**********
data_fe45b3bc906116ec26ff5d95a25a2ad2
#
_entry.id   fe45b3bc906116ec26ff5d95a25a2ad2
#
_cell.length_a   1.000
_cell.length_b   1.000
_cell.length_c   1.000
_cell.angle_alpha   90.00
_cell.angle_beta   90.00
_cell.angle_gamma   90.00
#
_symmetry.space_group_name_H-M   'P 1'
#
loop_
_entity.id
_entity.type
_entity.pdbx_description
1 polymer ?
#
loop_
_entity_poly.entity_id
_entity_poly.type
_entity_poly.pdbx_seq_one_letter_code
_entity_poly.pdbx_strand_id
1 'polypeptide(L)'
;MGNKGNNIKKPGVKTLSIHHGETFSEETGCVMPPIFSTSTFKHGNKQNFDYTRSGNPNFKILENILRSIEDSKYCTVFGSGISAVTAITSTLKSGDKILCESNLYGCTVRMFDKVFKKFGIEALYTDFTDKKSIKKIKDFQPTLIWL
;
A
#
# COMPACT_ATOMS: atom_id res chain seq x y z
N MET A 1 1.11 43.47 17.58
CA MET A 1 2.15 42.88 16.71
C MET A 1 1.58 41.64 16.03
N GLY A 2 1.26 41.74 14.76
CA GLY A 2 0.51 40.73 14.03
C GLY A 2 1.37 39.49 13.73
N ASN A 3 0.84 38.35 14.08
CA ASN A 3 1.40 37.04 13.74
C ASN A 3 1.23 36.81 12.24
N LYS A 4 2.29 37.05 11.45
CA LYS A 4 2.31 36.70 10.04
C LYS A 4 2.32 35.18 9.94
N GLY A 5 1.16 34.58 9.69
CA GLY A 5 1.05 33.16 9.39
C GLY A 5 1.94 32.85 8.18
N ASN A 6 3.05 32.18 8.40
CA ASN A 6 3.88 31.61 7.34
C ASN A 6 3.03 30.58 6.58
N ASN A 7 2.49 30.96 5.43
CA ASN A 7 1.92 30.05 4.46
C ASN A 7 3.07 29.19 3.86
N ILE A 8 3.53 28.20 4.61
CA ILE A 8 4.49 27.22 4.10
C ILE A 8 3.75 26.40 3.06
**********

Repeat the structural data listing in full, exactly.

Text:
data_fe45b3bc906116ec26ff5d95a25a2ad2
#
_entry.id   fe45b3bc906116ec26ff5d95a25a2ad2
#
_cell.length_a   1.000
_cell.length_b   1.000
_cell.length_c   1.000
_cell.angle_alpha   90.00
_cell.angle_beta   90.00
_cell.angle_gamma   90.00
#
_symmetry.space_group_name_H-M   'P 1'
#
loop_
_entity.id
_entity.type
_entity.pdbx_description
1 polymer ?
#
loop_
_entity_poly.entity_id
_entity_poly.type
_entity_poly.pdbx_seq_one_letter_code
_entity_poly.pdbx_strand_id
1 'polypeptide(L)'
;MGNKGNNIKKPGVKTLSIHHGETFSEETGCVMPPIFSTSTFKHGNKQNFDYTRSGNPNFKILENILRSIEDSKYCTVFGSGISAVTAITSTLKSGDKILCESNLYGCTVRMFDKVFKKFGIEALYTDFTDKKSIKKIKDFQPTLIWL
;
A
#
# COMPACT_ATOMS: atom_id res chain seq x y z
N MET A 1 1.11 43.47 17.58
CA MET A 1 2.15 42.88 16.71
C MET A 1 1.58 41.64 16.03
N GLY A 2 1.26 41.74 14.76
CA GLY A 2 0.51 40.73 14.03
C GLY A 2 1.37 39.49 13.73
N ASN A 3 0.84 38.35 14.08
CA ASN A 3 1.40 37.04 13.74
C ASN A 3 1.23 36.81 12.24
N LYS A 4 2.29 37.05 11.45
CA LYS A 4 2.31 36.70 10.04
C LYS A 4 2.32 35.18 9.94
N GLY A 5 1.16 34.58 9.69
CA GLY A 5 1.05 33.16 9.39
C GLY A 5 1.94 32.85 8.18
N ASN A 6 3.05 32.18 8.40
CA ASN A 6 3.88 31.61 7.34
C ASN A 6 3.03 30.58 6.58
N ASN A 7 2.49 30.96 5.43
CA ASN A 7 1.92 30.05 4.46
C ASN A 7 3.07 29.19 3.86
N ILE A 8 3.53 28.20 4.61
CA ILE A 8 4.49 27.22 4.10
C ILE A 8 3.75 26.40 3.06